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Colorado airport selected to test remote control towerColorado airport selected to test remote control tower

Testing of technology that would allow air traffic controllers to direct airport traffic from a remote location may begin in 2018 at a northern Colorado airport.

Searidge Technologies of Ottawa, Canada, announced that it has struck an agreement with the FAA to test its system at the Northern Colorado Regional Airport in Fort Collins/Loveland, in an $8.8 million project funded by the Colorado Division of Aeronautics.

The tests are intended to bring about the system’s “initial operational capability” in fall or winter of 2019.

The airport northwest of Denver’s Class B airspace was chosen as a test site for its “availability of commercial air service, traffic volume, and the wide mix of aircraft types” that operate there, Searidge Technologies said in a news release.

The facility will follow Virginia’s Leesburg Municipal Airport in testing a remote control tower—a technology AOPA supports for its potential to “enable air traffic control to be more affordable and accessible for airports and communities,” said Rune Duke, AOPA director of airspace and air traffic.

AOPA believes the technology could make it possible for more airports to participate in the cost-efficient FAA Contract Tower Program, he said.

“AOPA was also one of several aviation stakeholders that signed a letter in March supporting the continued funding of the FAA Contract Tower Program because of its importance to general aviation. Our hope is that remote tower technology will allow more airports to participate in the program should they desire Class D air traffic control tower services, and following an expansion of the program, other approved service levels,” he said.

In Leesburg, a  tower using a Saab Sensis Corp. system of cameras mounted atop the airport terminal began interacting with pilots of arriving and departing aircraft this spring and summer in a first FAA test of the technology, after preliminary testing and a safety assessment were evaluated.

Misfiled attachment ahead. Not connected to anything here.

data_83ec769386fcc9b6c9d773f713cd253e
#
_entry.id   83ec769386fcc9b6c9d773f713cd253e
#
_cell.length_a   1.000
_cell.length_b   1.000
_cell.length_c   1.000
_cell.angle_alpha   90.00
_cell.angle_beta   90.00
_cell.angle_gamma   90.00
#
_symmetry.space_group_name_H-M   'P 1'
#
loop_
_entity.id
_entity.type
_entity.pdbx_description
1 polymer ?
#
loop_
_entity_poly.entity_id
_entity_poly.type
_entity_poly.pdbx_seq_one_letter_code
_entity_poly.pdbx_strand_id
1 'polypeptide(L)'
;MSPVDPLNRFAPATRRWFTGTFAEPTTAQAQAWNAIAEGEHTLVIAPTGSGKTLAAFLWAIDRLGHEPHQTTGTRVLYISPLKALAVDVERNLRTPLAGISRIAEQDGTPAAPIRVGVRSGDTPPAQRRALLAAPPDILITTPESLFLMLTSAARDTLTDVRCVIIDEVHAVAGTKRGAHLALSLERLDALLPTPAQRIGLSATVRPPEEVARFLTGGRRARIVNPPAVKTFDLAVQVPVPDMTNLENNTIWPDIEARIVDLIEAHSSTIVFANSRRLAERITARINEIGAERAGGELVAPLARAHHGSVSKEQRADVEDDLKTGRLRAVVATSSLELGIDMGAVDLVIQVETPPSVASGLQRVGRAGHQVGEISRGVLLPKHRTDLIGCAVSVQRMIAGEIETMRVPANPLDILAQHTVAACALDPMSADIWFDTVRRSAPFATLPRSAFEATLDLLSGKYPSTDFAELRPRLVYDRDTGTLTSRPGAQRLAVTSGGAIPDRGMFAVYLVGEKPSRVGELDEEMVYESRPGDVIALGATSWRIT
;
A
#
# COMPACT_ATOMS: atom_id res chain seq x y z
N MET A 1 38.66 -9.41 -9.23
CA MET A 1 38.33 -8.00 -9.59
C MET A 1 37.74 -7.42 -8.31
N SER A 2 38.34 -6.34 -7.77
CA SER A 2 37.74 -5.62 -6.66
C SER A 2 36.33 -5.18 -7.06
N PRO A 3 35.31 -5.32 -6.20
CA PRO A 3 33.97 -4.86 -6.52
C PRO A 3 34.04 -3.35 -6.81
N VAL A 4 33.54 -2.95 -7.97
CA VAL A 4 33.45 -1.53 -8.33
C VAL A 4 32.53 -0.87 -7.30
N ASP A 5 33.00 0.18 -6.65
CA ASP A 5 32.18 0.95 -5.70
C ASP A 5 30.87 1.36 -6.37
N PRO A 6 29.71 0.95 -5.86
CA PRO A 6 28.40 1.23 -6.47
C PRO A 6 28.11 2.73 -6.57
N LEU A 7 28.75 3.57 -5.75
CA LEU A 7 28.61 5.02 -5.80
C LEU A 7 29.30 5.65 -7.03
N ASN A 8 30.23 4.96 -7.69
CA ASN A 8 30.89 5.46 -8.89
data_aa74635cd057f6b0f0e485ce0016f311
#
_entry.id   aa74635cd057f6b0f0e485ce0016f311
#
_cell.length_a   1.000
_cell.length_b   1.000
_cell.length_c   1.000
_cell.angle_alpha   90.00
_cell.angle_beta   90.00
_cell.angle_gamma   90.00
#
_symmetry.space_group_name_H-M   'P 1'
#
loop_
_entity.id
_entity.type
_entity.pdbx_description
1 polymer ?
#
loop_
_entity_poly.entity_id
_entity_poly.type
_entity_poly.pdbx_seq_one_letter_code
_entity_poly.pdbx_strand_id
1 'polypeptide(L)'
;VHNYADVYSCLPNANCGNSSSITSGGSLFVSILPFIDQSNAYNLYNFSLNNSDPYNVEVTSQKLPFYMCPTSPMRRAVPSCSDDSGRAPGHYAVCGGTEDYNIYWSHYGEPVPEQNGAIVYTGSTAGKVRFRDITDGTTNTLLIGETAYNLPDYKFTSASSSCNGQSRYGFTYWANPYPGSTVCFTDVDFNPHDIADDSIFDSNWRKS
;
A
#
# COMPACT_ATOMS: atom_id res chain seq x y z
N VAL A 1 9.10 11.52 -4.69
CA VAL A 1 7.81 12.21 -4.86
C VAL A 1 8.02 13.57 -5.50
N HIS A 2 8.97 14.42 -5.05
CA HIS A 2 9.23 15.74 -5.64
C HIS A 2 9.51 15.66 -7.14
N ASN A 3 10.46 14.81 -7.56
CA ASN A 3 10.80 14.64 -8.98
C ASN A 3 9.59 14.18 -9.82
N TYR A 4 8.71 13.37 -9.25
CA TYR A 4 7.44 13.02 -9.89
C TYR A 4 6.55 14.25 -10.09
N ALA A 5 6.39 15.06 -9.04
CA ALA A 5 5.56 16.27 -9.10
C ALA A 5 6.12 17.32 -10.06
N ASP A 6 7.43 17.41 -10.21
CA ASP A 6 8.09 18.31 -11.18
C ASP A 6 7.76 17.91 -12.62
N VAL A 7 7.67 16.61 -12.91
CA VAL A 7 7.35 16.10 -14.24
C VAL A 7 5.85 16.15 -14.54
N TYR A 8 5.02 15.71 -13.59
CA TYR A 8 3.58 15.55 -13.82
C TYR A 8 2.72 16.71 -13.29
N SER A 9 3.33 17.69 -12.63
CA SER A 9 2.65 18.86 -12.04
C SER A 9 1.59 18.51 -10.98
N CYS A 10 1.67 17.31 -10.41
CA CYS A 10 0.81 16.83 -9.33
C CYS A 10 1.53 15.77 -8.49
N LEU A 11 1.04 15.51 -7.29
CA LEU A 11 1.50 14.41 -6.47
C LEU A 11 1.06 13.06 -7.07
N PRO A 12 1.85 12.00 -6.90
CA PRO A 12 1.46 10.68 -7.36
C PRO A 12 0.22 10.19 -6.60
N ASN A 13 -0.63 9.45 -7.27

AOPA has served on the safety evaluation panels, and participates in the process of considering additional remote tower service levels—for example, whether the systems could provide services such as flight service airport advisories, he said.

In Colorado, the remote tower system “will help establish Colorado as a leader in the next generation of air traffic control technology,” said David Ulane, director of the Colorado Division of Aeronautics.

In a previous collaboration, the aeronautics division pioneered development of the Colorado Mountain Radar Project, which in two phases deployed Wide Area Multilateration and Automatic Dependent Surveillance-Broadcast surveillance technologies to enhance aircraft visibility in mountainous areas that lacked radar coverage, increasing safety and efficiency at eight airports.

Dan Namowitz

Dan Namowitz

Associate Editor Web
Associate Editor Web Dan Namowitz has been writing for AOPA in a variety of capacities since 1991. He has been a flight instructor since 1990 and is a 30-year AOPA member.
Topics: Advocacy, Airport Advocacy, ATC

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